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spudgun range, are we falling short?

A place to ask general spud cannon related questions.
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Re: spudgun range, are we falling short?

Unread postAuthor: jackssmirkingrevenge » Tue Nov 12, 2013 6:49 am

POLAND_SPUD wrote:Wouldn't the readings be affected by air flowing around the projectile ?


Apart from that, you would need atmospheric data to compare to. Accelerometers to provide INS type data makes more sense - but $$$...
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Re: spudgun range, are we falling short?

Unread postAuthor: POLAND_SPUD » Tue Nov 12, 2013 7:51 am

ohh you don't understand
https://www.sparkfun.com/datasheets/Com ... 000-05.pdf
and
https://www.sparkfun.com/products/11282
It's calibrated and can accurately measure 0.25 meter difference in height.

Accelerometers are expensive ??
https://www.sparkfun.com/search/results ... t=products
Depends what you call expensive.
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Re: spudgun range, are we falling short?

Unread postAuthor: jackssmirkingrevenge » Tue Nov 12, 2013 8:09 am

What about the gadgetry needed to transmit the data?
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Re: spudgun range, are we falling short?

Unread postAuthor: Ragnarok » Tue Nov 12, 2013 8:16 am

...I'm a little at a loss regarding why a barometer would be useful. They can determine altitude pretty accurately, but you either need to record the data on board (and then find the projectile, essentially invalidating the data) or transmit it - at which point you'd be trying to extrapolate the range of the projectile from altitude vs time.

A similar thing applies to an accelerometer - you either find it, or have to integrate the data (and remember that accelerometers cannot measure gravitational acceleration while they're in free-fall) to get range.

In any case, I wouldn't be sure a lot of sophisticated electronics will want to withstand being fired - the kind of electrickery they use in artillery or cannon rounds is not the kind of thing that's going to be easy to make or purchase.

We're talking about several thousand G and exposure to high pressures as well.
Is something that can measure the low accelerations in flight (mostly sub-G, if your projectile is aerodynamic enough) accurately going to have survived taking a smack of four or even five figure G forces first? Is your 20 Pa accurate barometer going to survive exposure to muzzle blast of Megapascals?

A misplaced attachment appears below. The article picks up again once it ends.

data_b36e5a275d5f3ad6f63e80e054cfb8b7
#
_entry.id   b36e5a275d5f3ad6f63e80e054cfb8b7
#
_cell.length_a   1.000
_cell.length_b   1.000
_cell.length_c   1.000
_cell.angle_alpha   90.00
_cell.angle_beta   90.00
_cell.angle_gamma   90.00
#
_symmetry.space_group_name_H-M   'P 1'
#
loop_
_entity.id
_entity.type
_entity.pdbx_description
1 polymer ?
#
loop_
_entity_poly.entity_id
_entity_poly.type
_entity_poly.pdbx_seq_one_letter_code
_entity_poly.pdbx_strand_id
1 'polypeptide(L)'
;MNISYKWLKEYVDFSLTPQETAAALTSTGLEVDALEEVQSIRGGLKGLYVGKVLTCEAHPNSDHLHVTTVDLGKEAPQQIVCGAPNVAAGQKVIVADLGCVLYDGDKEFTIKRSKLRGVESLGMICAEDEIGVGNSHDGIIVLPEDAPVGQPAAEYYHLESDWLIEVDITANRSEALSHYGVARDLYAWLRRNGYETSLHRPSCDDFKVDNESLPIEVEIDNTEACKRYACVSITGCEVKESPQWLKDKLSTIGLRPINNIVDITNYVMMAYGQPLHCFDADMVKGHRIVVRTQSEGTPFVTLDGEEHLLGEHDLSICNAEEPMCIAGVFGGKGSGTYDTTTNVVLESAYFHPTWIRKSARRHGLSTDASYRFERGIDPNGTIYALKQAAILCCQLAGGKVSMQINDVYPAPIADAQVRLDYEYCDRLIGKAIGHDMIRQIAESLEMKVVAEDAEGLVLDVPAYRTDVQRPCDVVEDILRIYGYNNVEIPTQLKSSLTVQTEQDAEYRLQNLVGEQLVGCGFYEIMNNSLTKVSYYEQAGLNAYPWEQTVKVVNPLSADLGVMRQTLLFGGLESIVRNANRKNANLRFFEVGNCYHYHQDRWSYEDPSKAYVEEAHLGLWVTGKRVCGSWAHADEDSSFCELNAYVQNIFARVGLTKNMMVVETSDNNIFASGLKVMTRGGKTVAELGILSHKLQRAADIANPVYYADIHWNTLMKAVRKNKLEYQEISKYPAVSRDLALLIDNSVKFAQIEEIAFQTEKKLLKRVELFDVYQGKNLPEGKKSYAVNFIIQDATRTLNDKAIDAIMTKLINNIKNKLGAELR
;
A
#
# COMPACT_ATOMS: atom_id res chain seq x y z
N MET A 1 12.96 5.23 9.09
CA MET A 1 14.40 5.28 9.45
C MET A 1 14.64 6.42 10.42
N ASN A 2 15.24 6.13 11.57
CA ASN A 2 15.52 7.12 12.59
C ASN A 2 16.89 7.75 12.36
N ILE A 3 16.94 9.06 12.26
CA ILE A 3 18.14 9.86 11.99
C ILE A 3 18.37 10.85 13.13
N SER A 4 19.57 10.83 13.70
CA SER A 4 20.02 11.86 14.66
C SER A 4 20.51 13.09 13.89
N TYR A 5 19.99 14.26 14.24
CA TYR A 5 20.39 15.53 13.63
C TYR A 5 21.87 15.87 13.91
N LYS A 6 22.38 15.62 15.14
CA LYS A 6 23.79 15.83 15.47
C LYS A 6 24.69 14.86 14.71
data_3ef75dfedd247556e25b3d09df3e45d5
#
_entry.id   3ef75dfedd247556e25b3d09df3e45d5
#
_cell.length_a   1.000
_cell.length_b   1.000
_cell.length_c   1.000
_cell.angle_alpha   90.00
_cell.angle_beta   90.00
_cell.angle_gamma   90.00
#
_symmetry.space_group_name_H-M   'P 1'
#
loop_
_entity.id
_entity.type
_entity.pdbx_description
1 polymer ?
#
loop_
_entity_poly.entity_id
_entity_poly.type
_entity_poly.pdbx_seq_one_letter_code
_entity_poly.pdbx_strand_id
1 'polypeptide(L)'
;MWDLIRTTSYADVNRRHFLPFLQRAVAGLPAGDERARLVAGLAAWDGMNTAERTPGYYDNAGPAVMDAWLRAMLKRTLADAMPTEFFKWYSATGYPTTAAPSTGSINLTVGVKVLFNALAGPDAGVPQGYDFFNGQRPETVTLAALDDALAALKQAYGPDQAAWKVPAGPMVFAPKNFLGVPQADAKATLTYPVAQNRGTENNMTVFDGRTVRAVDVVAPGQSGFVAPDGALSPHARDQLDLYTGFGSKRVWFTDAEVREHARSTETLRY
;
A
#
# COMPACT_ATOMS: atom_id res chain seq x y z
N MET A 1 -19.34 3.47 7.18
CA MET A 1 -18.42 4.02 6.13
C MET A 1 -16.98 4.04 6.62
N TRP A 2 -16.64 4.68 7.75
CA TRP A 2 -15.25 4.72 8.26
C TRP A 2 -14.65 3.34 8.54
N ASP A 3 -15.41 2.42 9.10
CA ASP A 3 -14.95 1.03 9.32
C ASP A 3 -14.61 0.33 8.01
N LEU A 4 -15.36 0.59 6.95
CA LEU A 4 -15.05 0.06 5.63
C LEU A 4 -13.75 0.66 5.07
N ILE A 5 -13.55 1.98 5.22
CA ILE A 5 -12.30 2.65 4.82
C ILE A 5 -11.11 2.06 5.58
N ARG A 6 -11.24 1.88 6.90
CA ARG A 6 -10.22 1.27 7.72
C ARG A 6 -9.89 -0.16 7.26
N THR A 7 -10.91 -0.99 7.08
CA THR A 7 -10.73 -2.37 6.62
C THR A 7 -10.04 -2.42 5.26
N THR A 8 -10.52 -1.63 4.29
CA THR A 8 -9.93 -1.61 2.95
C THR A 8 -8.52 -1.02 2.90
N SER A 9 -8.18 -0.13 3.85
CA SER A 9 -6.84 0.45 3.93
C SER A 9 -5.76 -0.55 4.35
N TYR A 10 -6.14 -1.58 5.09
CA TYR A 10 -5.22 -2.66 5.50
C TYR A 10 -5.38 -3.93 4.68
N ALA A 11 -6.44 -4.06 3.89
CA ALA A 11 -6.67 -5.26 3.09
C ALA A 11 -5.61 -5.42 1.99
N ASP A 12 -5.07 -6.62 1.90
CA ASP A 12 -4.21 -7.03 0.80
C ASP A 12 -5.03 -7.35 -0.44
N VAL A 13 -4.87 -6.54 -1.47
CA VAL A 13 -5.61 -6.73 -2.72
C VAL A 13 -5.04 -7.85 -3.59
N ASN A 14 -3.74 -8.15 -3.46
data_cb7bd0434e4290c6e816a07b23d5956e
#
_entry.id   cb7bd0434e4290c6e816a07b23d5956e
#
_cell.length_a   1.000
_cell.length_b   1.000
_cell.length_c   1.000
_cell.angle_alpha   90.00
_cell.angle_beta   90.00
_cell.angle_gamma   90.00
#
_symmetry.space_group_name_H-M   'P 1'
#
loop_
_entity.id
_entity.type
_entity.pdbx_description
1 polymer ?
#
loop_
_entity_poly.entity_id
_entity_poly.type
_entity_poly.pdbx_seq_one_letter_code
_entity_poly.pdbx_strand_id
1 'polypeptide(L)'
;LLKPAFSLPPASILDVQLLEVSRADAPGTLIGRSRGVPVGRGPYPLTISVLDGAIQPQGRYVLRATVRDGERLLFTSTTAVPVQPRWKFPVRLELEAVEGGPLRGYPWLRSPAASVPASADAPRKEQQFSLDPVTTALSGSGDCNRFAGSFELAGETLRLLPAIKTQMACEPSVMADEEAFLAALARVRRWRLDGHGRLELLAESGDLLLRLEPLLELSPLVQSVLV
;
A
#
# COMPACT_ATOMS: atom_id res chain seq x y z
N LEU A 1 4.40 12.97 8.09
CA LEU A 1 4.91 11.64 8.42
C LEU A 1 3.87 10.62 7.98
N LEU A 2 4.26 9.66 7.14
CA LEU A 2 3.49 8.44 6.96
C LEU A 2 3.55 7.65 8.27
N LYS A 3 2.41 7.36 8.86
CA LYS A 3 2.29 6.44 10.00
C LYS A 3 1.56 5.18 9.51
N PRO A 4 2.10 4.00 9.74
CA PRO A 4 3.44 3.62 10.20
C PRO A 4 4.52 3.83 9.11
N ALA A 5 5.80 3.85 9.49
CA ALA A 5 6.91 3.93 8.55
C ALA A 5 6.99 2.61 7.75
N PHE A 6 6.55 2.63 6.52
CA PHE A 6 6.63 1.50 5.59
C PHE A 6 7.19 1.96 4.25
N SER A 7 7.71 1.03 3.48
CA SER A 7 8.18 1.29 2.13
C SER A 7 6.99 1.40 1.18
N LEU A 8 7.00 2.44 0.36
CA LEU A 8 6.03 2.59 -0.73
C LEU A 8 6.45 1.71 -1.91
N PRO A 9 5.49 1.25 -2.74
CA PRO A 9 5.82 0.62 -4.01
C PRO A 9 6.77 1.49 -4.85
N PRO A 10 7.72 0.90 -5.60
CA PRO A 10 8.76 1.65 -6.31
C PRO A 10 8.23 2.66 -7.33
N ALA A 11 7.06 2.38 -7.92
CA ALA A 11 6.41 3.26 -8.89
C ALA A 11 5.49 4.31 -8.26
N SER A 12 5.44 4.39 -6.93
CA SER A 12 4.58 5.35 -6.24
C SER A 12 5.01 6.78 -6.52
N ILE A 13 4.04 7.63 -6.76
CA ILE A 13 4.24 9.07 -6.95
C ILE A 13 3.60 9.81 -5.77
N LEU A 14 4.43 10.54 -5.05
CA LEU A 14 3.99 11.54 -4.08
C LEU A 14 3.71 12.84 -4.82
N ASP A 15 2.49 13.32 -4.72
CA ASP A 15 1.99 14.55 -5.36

If you're transmitting something, just a generic signal to triangulate would be a lot more cost efficient (and a basic transmitter like that could be kept pretty dang simple electronically, so could probably be made hardy enough to survive the launch). A triangulating receiver would be a bit more complex, but doesn't need to survive a launch - and would be usable for multiple launches.
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Re: spudgun range, are we falling short?

Unread postAuthor: POLAND_SPUD » Tue Nov 12, 2013 8:24 am

you can use rfm69hw

It's fairly cheap - more or less 4$ per one module. The added advantage is that it has RSSI os that can be used for determining location.


Though if you're using a barometer the idea is that you can pretty much fire it upwards. Or better yet make it trigger a parachute or some other retardation device once it senses that the projectile is falling

Can't tell really what to expect from a spudgun but modern electronics is very resistant to G forces. Typically if you drop a phone it can experience up to several hundreds of Gs. As far as the barometer goes the idea was to shield it from launch pressures. Not sure how to do it yet but it can be done. I wonder what G forces can we expect when the projectiles flies downrange
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Re: spudgun range, are we falling short?

Unread postAuthor: jackssmirkingrevenge » Tue Nov 12, 2013 10:31 am

Them GPS trackers are getting pretty small and cheap: http://www.ebay.com/itm/Mini-GPS-GPRS-G ... 58a744f15a

This RF tracker claims a 500 metre range, i had bought something similar but this one has a more sophisticated transmitter: http://www.ebay.com/itm/Guardian-Angel- ... 58a4995af5